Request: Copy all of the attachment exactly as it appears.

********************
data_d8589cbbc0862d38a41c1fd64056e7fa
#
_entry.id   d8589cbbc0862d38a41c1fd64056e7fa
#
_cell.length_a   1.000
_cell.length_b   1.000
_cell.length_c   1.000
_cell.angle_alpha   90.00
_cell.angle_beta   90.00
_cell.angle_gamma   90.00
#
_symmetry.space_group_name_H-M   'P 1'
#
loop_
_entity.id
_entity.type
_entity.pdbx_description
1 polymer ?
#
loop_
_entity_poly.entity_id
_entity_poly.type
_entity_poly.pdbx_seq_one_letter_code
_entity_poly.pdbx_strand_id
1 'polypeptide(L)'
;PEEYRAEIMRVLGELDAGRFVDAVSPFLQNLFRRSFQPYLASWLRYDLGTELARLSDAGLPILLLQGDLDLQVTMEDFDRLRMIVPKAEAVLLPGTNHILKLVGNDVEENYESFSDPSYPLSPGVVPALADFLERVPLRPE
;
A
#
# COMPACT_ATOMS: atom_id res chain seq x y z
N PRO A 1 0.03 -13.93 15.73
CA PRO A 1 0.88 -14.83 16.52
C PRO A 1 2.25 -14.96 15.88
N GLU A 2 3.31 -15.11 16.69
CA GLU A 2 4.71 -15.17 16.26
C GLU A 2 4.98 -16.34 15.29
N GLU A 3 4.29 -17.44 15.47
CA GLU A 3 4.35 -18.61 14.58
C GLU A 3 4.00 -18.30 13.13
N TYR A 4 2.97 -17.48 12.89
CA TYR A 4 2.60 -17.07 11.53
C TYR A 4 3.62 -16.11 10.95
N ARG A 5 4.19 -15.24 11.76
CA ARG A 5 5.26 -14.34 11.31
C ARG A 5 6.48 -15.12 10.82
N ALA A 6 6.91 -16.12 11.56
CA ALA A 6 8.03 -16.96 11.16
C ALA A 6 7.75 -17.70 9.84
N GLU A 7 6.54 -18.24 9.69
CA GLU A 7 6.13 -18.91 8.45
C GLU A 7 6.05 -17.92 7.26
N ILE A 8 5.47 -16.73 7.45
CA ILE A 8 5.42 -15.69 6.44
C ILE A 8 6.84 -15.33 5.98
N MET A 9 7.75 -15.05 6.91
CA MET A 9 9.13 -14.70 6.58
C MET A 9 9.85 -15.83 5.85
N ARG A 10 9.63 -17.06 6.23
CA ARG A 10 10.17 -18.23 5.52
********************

data_d8589cbbc0862d38a41c1fd64056e7fa
#
_entry.id   d8589cbbc0862d38a41c1fd64056e7fa
#
_cell.length_a   1.000
_cell.length_b   1.000
_cell.length_c   1.000
_cell.angle_alpha   90.00
_cell.angle_beta   90.00
_cell.angle_gamma   90.00
#
_symmetry.space_group_name_H-M   'P 1'
#
loop_
_entity.id
_entity.type
_entity.pdbx_description
1 polymer ?
#
loop_
_entity_poly.entity_id
_entity_poly.type
_entity_poly.pdbx_seq_one_letter_code
_entity_poly.pdbx_strand_id
1 'polypeptide(L)'
;PEEYRAEIMRVLGELDAGRFVDAVSPFLQNLFRRSFQPYLASWLRYDLGTELARLSDAGLPILLLQGDLDLQVTMEDFDRLRMIVPKAEAVLLPGTNHILKLVGNDVEENYESFSDPSYPLSPGVVPALADFLERVPLRPE
;
A
#
# COMPACT_ATOMS: atom_id res chain seq x y z
N PRO A 1 0.03 -13.93 15.73
CA PRO A 1 0.88 -14.83 16.52
C PRO A 1 2.25 -14.96 15.88
N GLU A 2 3.31 -15.11 16.69
CA GLU A 2 4.71 -15.17 16.26
C GLU A 2 4.98 -16.34 15.29
N GLU A 3 4.29 -17.44 15.47
CA GLU A 3 4.35 -18.61 14.58
C GLU A 3 4.00 -18.30 13.13
N TYR A 4 2.97 -17.48 12.89
CA TYR A 4 2.60 -17.07 11.53
C TYR A 4 3.62 -16.11 10.95
N ARG A 5 4.19 -15.24 11.76
CA ARG A 5 5.26 -14.34 11.31
C ARG A 5 6.48 -15.12 10.82
N ALA A 6 6.91 -16.12 11.56
CA ALA A 6 8.03 -16.96 11.16
C ALA A 6 7.75 -17.70 9.84
N GLU A 7 6.54 -18.24 9.69
CA GLU A 7 6.13 -18.91 8.45
C GLU A 7 6.05 -17.92 7.26
N ILE A 8 5.47 -16.73 7.45
CA ILE A 8 5.42 -15.69 6.44
C ILE A 8 6.84 -15.33 5.98
N MET A 9 7.75 -15.05 6.91
CA MET A 9 9.13 -14.70 6.58
C MET A 9 9.85 -15.83 5.85
N ARG A 10 9.63 -17.06 6.23
CA ARG A 10 10.17 -18.23 5.52